You’ve seen the old signs: “Out to lunch” or “Gone fishing.” Such messages placed conspicuously in front of small businesses may have been commonplace in the low-tech days of the last century, but these phrases now serve as a descriptor of either laziness or craziness. At the very least, careless disregard may be the modern-day messaging implicit in these memes. The problem is that running a 21st-century business in a carefree manner can invite predators to engage in a fishing expedition at your own expense.
In late December, the Office for Civil Rights (OCR), an agency under the aegis of the U.S. Department of Health and Human Services (HHS), announced a financial settlement with a private medical group following a phishing attack that affected the electronic protected health information (ePHI) of 34,862 patients. The term “phishing” describes a particular kind of cyberattack that employs clever methods to entice individuals to disclose sensitive information via electronic communication, such as email. Typically, the method involves the impersonation of a trustworthy source, such as a co-worker or supervisor. Such an attack scored a major hit on Lafourche (pronounced “Lah-foosh”) Medical Group (LMG), a Louisiana-based clinical practice specializing in emergency medicine, occupational medicine and laboratory testing.
Baiting the Hook
On May 28, 2021, LMG filed a breach report with HHS stating that a phishing attack, which occurred the previous March, enabled a hacker to successfully gain access to ePHI. This exposed sensitive patient information, including diagnoses, frequency of visits and treatment locations. Phishing attacks, generally, often involve identity theft, monetary exploitation and harm to one’s reputation. And all this, in turn, can lead to mental anguish and financial loss on the part of the patient. Phishing is considered a very serious danger by cyber security experts because of its potential to cause large-scale harm.
In response to the breach report, the OCR investigated the case and found that the medical group was in violation of multiple regulations that arise from the Health Insurance Portability and Accountability Act (HIPAA). It was determined that, prior to the 2021 reported breach, LMG failed to conduct a risk analysis to identify potential threats or vulnerabilities to ePHI across the organization as required by HIPAA. The OCR also discovered that the group had no policies or procedures in place to regularly review information system activity to safeguard PHI against cyberattacks. This, dear readers, is what we call being “out to lunch” from a vigilance standpoint. Such reckless disregard is not only illegal, it’s actually harmful to your own financial interests.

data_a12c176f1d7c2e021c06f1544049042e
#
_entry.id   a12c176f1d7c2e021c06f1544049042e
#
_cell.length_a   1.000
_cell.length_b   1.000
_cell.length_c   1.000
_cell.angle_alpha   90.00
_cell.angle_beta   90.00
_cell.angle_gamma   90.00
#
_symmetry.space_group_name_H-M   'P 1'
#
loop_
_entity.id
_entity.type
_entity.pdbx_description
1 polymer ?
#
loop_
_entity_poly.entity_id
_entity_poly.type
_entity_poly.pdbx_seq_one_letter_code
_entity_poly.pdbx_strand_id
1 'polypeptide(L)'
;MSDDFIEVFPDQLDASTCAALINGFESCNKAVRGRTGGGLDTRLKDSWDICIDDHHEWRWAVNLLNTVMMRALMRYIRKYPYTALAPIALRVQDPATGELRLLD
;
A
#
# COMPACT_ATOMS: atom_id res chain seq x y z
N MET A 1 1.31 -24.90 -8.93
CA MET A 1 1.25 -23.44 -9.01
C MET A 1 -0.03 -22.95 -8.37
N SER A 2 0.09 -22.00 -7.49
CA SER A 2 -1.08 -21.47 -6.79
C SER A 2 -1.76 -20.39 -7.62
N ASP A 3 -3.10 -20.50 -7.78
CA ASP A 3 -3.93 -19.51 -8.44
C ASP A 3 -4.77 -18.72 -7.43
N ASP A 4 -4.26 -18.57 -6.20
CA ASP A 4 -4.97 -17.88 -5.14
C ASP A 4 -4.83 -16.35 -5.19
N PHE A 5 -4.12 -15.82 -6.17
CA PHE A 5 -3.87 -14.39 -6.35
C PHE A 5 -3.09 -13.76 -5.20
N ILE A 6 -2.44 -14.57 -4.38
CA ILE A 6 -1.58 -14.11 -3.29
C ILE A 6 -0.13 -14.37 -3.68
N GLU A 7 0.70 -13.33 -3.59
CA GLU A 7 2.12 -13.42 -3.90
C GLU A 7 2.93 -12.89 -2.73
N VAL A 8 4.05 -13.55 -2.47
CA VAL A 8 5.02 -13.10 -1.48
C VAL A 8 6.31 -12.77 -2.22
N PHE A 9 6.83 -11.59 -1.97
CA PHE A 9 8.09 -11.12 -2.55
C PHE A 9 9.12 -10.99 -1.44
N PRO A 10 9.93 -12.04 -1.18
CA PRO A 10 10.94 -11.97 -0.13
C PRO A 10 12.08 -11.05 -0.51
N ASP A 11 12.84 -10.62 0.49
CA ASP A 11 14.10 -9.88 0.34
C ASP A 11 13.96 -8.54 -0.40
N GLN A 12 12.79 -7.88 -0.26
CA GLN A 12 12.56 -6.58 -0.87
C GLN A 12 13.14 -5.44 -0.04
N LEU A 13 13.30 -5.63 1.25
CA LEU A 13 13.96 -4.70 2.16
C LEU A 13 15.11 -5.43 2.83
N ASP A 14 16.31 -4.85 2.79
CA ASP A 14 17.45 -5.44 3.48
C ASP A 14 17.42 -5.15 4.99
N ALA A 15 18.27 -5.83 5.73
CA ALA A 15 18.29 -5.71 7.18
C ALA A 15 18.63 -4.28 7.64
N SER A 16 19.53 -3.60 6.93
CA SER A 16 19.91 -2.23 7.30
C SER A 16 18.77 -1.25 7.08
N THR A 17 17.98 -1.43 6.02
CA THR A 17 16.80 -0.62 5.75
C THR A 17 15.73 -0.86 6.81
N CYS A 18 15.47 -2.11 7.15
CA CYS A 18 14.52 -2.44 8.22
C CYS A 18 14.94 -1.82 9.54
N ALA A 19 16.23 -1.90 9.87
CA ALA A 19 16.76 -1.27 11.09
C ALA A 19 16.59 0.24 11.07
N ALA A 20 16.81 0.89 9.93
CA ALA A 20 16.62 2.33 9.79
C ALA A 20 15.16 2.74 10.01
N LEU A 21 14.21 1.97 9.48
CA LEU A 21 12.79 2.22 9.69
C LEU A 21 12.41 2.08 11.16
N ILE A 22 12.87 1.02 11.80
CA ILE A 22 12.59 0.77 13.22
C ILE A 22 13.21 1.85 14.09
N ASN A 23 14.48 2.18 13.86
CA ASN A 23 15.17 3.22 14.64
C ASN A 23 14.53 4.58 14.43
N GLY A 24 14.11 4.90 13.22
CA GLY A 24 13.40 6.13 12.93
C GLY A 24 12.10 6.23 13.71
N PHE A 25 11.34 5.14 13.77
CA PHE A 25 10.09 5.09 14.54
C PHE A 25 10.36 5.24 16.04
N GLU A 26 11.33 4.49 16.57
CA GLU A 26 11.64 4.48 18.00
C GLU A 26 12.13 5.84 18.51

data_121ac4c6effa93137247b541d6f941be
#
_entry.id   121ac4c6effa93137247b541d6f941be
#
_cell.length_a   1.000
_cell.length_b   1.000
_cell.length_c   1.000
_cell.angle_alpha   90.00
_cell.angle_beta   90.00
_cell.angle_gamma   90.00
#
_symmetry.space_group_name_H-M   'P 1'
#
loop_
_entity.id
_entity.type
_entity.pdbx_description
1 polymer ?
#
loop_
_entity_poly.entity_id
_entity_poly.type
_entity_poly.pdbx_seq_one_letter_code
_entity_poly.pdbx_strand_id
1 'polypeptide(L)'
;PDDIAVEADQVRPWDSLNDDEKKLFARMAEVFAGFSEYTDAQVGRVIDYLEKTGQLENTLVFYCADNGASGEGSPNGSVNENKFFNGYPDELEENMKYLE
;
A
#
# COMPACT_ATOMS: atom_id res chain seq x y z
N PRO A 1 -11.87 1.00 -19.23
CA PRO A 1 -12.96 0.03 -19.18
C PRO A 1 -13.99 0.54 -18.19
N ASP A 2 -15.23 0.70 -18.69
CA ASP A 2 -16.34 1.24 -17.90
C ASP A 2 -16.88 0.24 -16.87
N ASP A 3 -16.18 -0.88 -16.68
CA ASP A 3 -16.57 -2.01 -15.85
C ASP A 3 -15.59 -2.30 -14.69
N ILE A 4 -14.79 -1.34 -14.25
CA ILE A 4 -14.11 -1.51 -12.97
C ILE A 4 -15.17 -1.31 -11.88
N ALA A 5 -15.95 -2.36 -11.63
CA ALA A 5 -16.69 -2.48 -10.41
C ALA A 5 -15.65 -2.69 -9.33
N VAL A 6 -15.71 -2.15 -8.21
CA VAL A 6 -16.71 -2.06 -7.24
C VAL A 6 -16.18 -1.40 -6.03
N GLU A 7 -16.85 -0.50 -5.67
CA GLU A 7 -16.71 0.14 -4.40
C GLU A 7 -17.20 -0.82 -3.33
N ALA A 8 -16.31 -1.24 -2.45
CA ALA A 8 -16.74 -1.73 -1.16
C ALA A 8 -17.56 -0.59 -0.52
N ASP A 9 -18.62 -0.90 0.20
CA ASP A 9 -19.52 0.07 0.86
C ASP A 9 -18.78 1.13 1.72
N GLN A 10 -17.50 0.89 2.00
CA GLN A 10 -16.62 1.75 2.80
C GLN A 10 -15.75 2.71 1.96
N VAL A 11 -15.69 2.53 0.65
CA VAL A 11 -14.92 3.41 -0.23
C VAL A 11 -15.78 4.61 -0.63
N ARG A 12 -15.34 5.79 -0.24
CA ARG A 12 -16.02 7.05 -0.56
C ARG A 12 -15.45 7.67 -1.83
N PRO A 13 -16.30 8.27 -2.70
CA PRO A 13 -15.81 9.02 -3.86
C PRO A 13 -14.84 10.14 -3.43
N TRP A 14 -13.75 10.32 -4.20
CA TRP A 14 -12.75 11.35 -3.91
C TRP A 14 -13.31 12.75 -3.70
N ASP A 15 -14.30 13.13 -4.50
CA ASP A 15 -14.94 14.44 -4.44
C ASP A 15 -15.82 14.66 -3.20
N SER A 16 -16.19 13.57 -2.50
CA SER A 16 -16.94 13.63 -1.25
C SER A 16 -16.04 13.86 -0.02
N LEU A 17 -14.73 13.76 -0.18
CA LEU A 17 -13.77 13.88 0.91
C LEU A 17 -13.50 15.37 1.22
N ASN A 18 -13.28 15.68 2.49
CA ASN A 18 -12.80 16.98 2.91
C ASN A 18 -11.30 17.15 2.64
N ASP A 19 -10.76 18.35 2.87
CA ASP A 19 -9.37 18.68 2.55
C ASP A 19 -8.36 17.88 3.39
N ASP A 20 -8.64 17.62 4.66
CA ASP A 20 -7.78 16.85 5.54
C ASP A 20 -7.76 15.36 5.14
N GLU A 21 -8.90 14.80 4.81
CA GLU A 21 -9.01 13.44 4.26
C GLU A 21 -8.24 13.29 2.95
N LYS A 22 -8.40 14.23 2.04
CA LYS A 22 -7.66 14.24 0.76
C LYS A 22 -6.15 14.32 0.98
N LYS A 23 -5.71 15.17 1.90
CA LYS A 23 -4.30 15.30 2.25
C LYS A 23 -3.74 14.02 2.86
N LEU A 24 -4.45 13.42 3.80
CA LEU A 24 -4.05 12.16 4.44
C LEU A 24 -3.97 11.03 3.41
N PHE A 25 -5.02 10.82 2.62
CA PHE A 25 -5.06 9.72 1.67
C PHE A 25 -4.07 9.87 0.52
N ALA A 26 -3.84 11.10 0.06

Resolution and Restitution
As a result of the federal investigation, LMG agreed to pay OCR a fine of $480,000 and to implement a corrective action plan that is to be monitored by the agency for two years. Specifically, the group has agreed to take the following actions:
- Establish and implement security measures to reduce security risks and vulnerabilities to ePHI in order to keep patients’ protected health information secure;
- Develop, maintain and revise written policies and procedures as necessary to comply with the HIPAA rules; and
- Provide training to all staff members who have access to patients’ PHI on HIPAA policies and procedures.
Tales and Takeaways
The LMG case serves as a cautionary tale for medical entities, generally—including hospitals. This marks the first settlement imposed by the OCR that involved a phishing attack. According to the agency’s director, Melanie Fontes Rainer:
Phishing is the most common way that hackers gain access to healthcare systems to steal sensitive data and health information. It is imperative that the healthcare industry be vigilant in protecting its systems and sensitive medical records, which includes regular training of staff and consistently monitoring and managing system risk to prevent these attacks. We all have a role to play in keeping our healthcare system safe and taking preventive steps against phishing attacks.
It should be reiterated that healthcare providers, health plans and data clearinghouses regulated by HIPAA are required to file reports with HHS in the event of large breaches of ePHI. Based on the breach reports received in 2023, nearly 90 million individuals were affected by large breaches last year. This is up from 55 million individuals affected from breaches in 2022. So, these attacks are not going way; they are only increasing. Hospitals must have measures in place that comply with HIPAA requirements and that are sufficient to defend against the dangling hook that is already in the water.
For more information on a hospital’s responsibility relative to cybersecurity and breaches, check out the OCR’s website at OCR Home | HHS.gov.